Formula One x Asia

If you want to catch the F1 in Asia but aren’t so keen on Singapore, here are your other options (at the time of writing):

Chinese Grand Prix

Shanghai International Circuit: 2004-present
When: 2018 dates are April 6-8.  
Where: Shanghai, China.
Did you know: It was the most expensive Formula One circuit facility at completion in 2004 (US$240 million). It’s since been surpassed by Abu Dhabi (US$6 billion).

Bahrain Grand Prix

Bahrain International Circuit: 2004-2009; 2011-present
When: 2018 dates are April 13-15.  
Where: Sakhir, Bahrain.
Did you know: The Bahrain Grand Prix was the first Formula One Grand Prix to be held in the Middle East. The race was canceled in 2011 due to the 2011 Bahraini protests.

Abu Dhabi Grand Prix

Yas Marina Circuit: 2009-present
When: 2018 dates are November 23-25. 
Where: Yas Island, Abu Dhabi, UAE.
Did you know: The inaugural race was Formula One’s first ever day-night race, with a 5pm start (local time).

Japanese Grand Prix

Suzuka Circuit: 2003-present
When: 2018 dates are October 5-7.
Where: Suzaka City, Mie Prefecture, Japan.
Did you know: The Suzuka Circuit is one of the most iconic in Formula One due to its storied history: The long-standing feud between Brazilian hero Ayrton Senna and Frenchman Alain Prost, both considered the best at the time, played out multiple times at the venue. Its placement as one of the last races of the season means that it is often a title-decider for racers.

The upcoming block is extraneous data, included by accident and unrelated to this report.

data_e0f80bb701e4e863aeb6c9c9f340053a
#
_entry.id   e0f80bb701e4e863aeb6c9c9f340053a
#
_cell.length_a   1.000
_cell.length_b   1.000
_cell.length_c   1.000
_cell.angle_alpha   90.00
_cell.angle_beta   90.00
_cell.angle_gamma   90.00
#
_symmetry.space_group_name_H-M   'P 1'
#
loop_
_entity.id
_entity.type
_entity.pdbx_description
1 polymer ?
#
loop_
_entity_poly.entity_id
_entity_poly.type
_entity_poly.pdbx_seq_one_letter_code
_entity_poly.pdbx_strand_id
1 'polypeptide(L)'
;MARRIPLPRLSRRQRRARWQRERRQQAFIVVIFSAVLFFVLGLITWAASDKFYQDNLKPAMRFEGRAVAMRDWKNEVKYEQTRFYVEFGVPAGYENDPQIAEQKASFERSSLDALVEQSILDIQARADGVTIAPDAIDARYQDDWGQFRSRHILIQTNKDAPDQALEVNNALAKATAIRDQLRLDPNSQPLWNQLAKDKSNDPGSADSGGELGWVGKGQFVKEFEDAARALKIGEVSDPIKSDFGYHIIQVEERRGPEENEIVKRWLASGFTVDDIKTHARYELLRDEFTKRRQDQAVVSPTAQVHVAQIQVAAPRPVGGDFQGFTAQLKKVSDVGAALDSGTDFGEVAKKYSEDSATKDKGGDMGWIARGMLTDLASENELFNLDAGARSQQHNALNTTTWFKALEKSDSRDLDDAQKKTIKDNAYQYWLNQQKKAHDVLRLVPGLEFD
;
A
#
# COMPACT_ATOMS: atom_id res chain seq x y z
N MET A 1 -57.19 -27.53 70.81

Azerbaijan Grand Prix

Baku City Circuit: 2017-present 
When: 2018 dates are April 27-29. 
Where: Baku, Azerbaijan.
Did you know: The inaugural race at the circuit, in 2016, was named the European Grand Prix. According to a statement last December by Baku City Circuit executive director Arif Rahimov: “We wanted to position our country as a part of Europe and to showcase our European mentality to the world. [However] we now feel it is the right time to rename our race.” Note: Azerbaijan is a ‘transcontinental’ country, as it’s located in both Europe and Asia.

Images by Josh Cahill


Thai Airways provided our flights; the airline offers flights daily from Beijing to Singapore via Bangkok. Our hotel stay was courtesy of Concorde Hotel Singapore, the airline's hotel partner, providing guest rooms for cabin crews of Thai Airways in Singapore.